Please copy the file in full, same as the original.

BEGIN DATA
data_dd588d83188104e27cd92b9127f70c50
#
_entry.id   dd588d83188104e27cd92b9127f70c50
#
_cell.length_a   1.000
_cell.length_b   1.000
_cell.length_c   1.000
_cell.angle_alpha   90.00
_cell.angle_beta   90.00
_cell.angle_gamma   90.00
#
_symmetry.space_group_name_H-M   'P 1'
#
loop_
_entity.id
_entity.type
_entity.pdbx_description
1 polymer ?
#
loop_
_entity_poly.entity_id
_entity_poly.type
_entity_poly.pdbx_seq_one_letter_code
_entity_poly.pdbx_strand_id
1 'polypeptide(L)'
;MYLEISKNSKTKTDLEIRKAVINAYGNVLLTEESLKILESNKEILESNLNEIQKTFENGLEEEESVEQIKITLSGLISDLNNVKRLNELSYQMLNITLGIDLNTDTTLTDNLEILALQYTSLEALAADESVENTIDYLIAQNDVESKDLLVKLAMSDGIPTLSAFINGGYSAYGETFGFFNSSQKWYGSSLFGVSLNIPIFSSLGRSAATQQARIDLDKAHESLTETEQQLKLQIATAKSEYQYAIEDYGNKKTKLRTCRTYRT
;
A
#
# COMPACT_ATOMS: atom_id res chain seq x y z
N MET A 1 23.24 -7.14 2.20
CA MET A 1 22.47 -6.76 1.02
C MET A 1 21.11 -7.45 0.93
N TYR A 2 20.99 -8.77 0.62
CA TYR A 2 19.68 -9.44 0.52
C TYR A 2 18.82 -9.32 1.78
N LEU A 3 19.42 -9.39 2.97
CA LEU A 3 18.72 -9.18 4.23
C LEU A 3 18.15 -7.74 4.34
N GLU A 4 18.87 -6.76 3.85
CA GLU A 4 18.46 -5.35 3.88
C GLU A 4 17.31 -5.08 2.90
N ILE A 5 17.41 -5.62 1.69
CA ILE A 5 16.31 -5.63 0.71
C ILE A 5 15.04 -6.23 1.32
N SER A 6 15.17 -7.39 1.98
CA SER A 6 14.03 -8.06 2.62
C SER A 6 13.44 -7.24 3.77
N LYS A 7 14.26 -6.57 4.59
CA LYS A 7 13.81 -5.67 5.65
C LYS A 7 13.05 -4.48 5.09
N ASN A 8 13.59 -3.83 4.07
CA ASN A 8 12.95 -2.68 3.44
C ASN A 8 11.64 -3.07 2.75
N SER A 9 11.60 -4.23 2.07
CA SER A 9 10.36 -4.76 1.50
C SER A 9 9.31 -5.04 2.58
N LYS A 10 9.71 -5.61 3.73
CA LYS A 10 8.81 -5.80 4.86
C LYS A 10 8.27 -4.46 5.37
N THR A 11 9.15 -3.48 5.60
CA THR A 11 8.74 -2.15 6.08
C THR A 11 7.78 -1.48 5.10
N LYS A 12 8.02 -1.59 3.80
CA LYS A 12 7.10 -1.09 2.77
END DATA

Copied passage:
data_dd588d83188104e27cd92b9127f70c50
#
_entry.id   dd588d83188104e27cd92b9127f70c50
#
_cell.length_a   1.000
_cell.length_b   1.000
_cell.length_c   1.000
_cell.angle_alpha   90.00
_cell.angle_beta   90.00
_cell.angle_gamma   90.00
#
_symmetry.space_group_name_H-M   'P 1'
#
loop_
_entity.id
_entity.type
_entity.pdbx_description
1 polymer ?
#
loop_
_entity_poly.entity_id
_entity_poly.type
_entity_poly.pdbx_seq_one_letter_code
_entity_poly.pdbx_strand_id
1 'polypeptide(L)'
;MYLEISKNSKTKTDLEIRKAVINAYGNVLLTEESLKILESNKEILESNLNEIQKTFENGLEEEESVEQIKITLSGLISDLNNVKRLNELSYQMLNITLGIDLNTDTTLTDNLEILALQYTSLEALAADESVENTIDYLIAQNDVESKDLLVKLAMSDGIPTLSAFINGGYSAYGETFGFFNSSQKWYGSSLFGVSLNIPIFSSLGRSAATQQARIDLDKAHESLTETEQQLKLQIATAKSEYQYAIEDYGNKKTKLRTCRTYRT
;
A
#
# COMPACT_ATOMS: atom_id res chain seq x y z
N MET A 1 23.24 -7.14 2.20
CA MET A 1 22.47 -6.76 1.02
C MET A 1 21.11 -7.45 0.93
N TYR A 2 20.99 -8.77 0.62
CA TYR A 2 19.68 -9.44 0.52
C TYR A 2 18.82 -9.32 1.78
N LEU A 3 19.42 -9.39 2.97
CA LEU A 3 18.72 -9.18 4.23
C LEU A 3 18.15 -7.74 4.34
N GLU A 4 18.87 -6.76 3.85
CA GLU A 4 18.46 -5.35 3.88
C GLU A 4 17.31 -5.08 2.90
N ILE A 5 17.41 -5.62 1.69
CA ILE A 5 16.31 -5.63 0.71
C ILE A 5 15.04 -6.23 1.32
N SER A 6 15.17 -7.39 1.98
CA SER A 6 14.03 -8.06 2.62
C SER A 6 13.44 -7.24 3.77
N LYS A 7 14.26 -6.57 4.59
CA LYS A 7 13.81 -5.67 5.65
C LYS A 7 13.05 -4.48 5.09
N ASN A 8 13.59 -3.83 4.07
CA ASN A 8 12.95 -2.68 3.44
C ASN A 8 11.64 -3.07 2.75
N SER A 9 11.60 -4.23 2.07
CA SER A 9 10.36 -4.76 1.50
C SER A 9 9.31 -5.04 2.58
N LYS A 10 9.71 -5.61 3.73
CA LYS A 10 8.81 -5.80 4.86
C LYS A 10 8.27 -4.46 5.37
N THR A 11 9.15 -3.48 5.60
CA THR A 11 8.74 -2.15 6.08
C THR A 11 7.78 -1.48 5.10
N LYS A 12 8.02 -1.59 3.80
CA LYS A 12 7.10 -1.09 2.77